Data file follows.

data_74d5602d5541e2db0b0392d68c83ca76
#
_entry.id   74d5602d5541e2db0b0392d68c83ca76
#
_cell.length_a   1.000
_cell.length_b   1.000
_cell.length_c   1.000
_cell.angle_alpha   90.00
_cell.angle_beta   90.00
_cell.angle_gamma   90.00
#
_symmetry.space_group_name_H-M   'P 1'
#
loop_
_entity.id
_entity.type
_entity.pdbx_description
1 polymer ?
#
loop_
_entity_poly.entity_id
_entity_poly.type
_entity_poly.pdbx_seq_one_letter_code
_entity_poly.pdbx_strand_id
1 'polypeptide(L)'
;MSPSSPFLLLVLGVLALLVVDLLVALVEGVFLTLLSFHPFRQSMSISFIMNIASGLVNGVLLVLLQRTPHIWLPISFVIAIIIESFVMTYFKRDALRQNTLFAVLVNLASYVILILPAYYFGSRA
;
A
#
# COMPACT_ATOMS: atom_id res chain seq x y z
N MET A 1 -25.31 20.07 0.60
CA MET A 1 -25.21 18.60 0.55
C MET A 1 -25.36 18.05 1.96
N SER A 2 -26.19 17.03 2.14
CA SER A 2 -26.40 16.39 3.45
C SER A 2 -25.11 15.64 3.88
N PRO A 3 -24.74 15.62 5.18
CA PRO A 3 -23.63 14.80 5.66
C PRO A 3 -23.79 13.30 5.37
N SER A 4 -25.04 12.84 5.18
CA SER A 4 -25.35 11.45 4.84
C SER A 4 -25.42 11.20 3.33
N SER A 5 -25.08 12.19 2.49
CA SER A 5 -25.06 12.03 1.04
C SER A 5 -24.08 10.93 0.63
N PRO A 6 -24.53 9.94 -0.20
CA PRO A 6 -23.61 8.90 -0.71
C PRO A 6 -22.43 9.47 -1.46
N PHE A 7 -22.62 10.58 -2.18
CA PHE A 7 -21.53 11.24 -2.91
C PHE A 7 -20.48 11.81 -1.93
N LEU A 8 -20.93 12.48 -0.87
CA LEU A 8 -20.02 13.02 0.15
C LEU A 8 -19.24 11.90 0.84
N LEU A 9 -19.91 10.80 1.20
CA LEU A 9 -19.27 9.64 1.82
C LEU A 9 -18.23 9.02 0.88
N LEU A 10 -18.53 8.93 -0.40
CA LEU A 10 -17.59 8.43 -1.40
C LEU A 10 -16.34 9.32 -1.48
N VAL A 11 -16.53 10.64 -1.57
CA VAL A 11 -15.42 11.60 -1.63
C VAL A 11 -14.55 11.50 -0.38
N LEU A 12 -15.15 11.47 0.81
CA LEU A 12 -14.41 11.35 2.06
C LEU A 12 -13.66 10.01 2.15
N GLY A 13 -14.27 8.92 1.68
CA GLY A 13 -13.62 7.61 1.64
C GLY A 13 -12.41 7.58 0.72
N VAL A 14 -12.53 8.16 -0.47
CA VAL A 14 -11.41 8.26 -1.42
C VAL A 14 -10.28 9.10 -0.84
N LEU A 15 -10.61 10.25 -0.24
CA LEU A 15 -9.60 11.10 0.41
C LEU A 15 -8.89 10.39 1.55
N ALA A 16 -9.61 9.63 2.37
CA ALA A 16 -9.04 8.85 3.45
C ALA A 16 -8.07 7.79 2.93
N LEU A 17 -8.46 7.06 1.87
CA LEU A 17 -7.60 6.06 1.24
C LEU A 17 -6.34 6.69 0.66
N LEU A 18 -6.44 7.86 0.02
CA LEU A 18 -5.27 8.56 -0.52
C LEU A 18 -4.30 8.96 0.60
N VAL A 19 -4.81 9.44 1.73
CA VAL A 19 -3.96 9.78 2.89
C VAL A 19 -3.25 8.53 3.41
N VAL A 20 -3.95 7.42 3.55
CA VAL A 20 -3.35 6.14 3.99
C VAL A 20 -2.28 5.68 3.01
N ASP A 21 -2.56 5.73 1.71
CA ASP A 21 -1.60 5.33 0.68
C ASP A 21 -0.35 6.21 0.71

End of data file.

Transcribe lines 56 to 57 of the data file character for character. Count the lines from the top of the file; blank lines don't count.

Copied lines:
CA LEU A 9 -19.27 9.64 1.82
C LEU A 9 -18.23 9.02 0.88